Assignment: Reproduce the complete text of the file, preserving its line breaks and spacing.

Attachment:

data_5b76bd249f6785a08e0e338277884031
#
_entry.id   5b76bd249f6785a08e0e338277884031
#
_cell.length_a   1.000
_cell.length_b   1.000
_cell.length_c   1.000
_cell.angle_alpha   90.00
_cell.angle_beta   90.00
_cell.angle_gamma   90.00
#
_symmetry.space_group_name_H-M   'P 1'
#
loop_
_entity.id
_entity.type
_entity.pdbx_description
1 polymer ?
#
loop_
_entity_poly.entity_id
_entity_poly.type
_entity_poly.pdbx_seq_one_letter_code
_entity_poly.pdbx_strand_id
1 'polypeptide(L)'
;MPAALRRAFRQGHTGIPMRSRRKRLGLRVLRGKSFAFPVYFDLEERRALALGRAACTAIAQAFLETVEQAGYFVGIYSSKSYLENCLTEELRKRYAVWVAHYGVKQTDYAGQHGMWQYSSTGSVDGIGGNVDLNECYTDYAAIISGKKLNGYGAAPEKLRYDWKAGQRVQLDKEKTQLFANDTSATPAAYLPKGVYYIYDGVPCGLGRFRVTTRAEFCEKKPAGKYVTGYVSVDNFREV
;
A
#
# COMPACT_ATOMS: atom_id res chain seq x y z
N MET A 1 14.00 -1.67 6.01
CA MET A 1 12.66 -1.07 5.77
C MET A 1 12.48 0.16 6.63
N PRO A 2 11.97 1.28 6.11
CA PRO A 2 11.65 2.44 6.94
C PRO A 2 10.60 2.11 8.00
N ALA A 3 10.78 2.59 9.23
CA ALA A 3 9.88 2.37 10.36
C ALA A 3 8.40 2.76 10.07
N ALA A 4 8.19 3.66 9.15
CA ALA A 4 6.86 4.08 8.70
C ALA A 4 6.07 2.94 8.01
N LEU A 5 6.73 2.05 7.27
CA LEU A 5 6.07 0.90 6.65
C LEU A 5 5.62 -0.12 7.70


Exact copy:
data_5b76bd249f6785a08e0e338277884031
#
_entry.id   5b76bd249f6785a08e0e338277884031
#
_cell.length_a   1.000
_cell.length_b   1.000
_cell.length_c   1.000
_cell.angle_alpha   90.00
_cell.angle_beta   90.00
_cell.angle_gamma   90.00
#
_symmetry.space_group_name_H-M   'P 1'
#
loop_
_entity.id
_entity.type
_entity.pdbx_description
1 polymer ?
#
loop_
_entity_poly.entity_id
_entity_poly.type
_entity_poly.pdbx_seq_one_letter_code
_entity_poly.pdbx_strand_id
1 'polypeptide(L)'
;MPAALRRAFRQGHTGIPMRSRRKRLGLRVLRGKSFAFPVYFDLEERRALALGRAACTAIAQAFLETVEQAGYFVGIYSSKSYLENCLTEELRKRYAVWVAHYGVKQTDYAGQHGMWQYSSTGSVDGIGGNVDLNECYTDYAAIISGKKLNGYGAAPEKLRYDWKAGQRVQLDKEKTQLFANDTSATPAAYLPKGVYYIYDGVPCGLGRFRVTTRAEFCEKKPAGKYVTGYVSVDNFREV
;
A
#
# COMPACT_ATOMS: atom_id res chain seq x y z
N MET A 1 14.00 -1.67 6.01
CA MET A 1 12.66 -1.07 5.77
C MET A 1 12.48 0.16 6.63
N PRO A 2 11.97 1.28 6.11
CA PRO A 2 11.65 2.44 6.94
C PRO A 2 10.60 2.11 8.00
N ALA A 3 10.78 2.59 9.23
CA ALA A 3 9.88 2.37 10.36
C ALA A 3 8.40 2.76 10.07
N ALA A 4 8.19 3.66 9.15
CA ALA A 4 6.86 4.08 8.70
C ALA A 4 6.07 2.94 8.01
N LEU A 5 6.73 2.05 7.27
CA LEU A 5 6.07 0.90 6.65
C LEU A 5 5.62 -0.12 7.70